If you choose to reuse...



Before starting the process of washing used jars you need to think about whether you will actually want to reuse this particular jar.  At first I seemed to end up with really big jars that I would never have filled with jam ~ these are fine if you're going to pickle onions for example, but otherwise, think twice before choosing to keep bigger jars!  Don't worry if the jar smells even after washing ~ vinegary odours can be conquered ~ just check out lesson two!



I know it sounds obvious, but best to say it anyway...Wash any jars you plan to reuse, thoroughly, at least once in hot water with washing up liquid.  If you have an old one around you'll find a bottle brush is very handy (not the plant type, the cleaning baby bottles type) ~ make sure you don't forget the lid, or the twiddly bit the lid screws onto, as it's very easy for some smudges of jam to get stuck here.  


It's a great idea to soak the labels off at this stage too ~ although in the spirit of being absolutely honest I have to admit I rarely do ~ my excuse reason for this is that I am too lazy although we give a lot away (filled, of course!) a fair few stay here, switching from empty in the cupboard, to full in the fridge, to half empty in the fridge, to empty in the fridge, to the kitchen sink, to the cupboard, then out on to the kitchen side to be filled again, and I don't worry too much about the labels for the ones we keep!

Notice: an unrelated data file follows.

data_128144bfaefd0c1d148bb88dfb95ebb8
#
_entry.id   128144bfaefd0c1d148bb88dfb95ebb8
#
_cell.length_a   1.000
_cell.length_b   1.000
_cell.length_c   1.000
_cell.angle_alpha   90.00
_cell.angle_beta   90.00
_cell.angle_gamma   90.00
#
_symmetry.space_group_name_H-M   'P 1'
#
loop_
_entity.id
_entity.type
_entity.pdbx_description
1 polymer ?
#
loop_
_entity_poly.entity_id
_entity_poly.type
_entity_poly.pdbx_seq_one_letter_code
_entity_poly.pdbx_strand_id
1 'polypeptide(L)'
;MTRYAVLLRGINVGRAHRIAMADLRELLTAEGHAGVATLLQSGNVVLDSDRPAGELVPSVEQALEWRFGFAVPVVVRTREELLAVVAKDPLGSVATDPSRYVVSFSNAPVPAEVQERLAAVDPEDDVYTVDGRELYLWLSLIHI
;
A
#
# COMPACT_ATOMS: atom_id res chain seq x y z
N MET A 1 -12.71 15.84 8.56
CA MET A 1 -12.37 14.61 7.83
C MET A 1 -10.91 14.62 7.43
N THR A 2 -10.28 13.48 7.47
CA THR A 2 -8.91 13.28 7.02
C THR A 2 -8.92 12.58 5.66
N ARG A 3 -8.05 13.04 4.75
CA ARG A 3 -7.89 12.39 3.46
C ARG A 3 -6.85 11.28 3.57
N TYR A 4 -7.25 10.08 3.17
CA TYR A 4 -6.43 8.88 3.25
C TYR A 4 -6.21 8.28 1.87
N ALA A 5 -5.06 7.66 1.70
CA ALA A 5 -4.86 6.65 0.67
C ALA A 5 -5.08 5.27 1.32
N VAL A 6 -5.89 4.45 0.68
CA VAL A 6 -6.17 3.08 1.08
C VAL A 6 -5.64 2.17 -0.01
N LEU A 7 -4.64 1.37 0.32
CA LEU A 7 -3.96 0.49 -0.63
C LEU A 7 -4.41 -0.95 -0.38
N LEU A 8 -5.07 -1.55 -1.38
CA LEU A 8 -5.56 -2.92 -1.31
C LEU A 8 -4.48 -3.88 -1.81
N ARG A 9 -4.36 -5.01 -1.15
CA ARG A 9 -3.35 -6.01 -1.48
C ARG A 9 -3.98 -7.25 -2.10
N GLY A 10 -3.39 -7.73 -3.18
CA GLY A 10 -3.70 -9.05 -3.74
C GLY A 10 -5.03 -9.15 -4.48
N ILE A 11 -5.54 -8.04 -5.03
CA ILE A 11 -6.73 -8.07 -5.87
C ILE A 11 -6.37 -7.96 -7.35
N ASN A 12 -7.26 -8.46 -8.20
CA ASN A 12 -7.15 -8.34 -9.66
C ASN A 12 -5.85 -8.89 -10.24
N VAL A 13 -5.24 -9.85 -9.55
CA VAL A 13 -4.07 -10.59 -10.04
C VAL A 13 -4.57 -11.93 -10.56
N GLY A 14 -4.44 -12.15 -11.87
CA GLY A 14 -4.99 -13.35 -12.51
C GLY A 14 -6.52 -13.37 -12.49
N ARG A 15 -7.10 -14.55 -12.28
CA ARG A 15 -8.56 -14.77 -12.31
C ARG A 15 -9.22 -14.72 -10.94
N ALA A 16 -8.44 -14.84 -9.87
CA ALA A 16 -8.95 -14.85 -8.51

Something I have learned the hard way is to screw the lids on to any jars you're keeping (once they're dry), as that way you won't end up playing the endlessly frustrating game of 'guess which lid goes with which jar' when you're wanting to get on with making the jam!


Congratulations 

            ~You've now completed jam jar etiquette lesson one!

jam jar etiquette : lesson one asked 'why make jam?'; whether to buy new jars or reuse those you already have; and how to store empty jars should you decide to reuse.

Next time, on jam jar etiquette : lesson two asks 'stinky jars ~ how can they be reused?; there is a simple solution to the stinky jar problem,  just follow this step by step guide to de~stink those jars!


Jam jar etiquette : lesson three asks 'sterilizing jars ~ why and how?'; there are a few ways to sterilize jars ready to fill them with yummy homemade jam, chutney, or marmalade.  Different methods work for different kinds of jars, so it's best to experiment a little to find out what will work best for the jars you're using.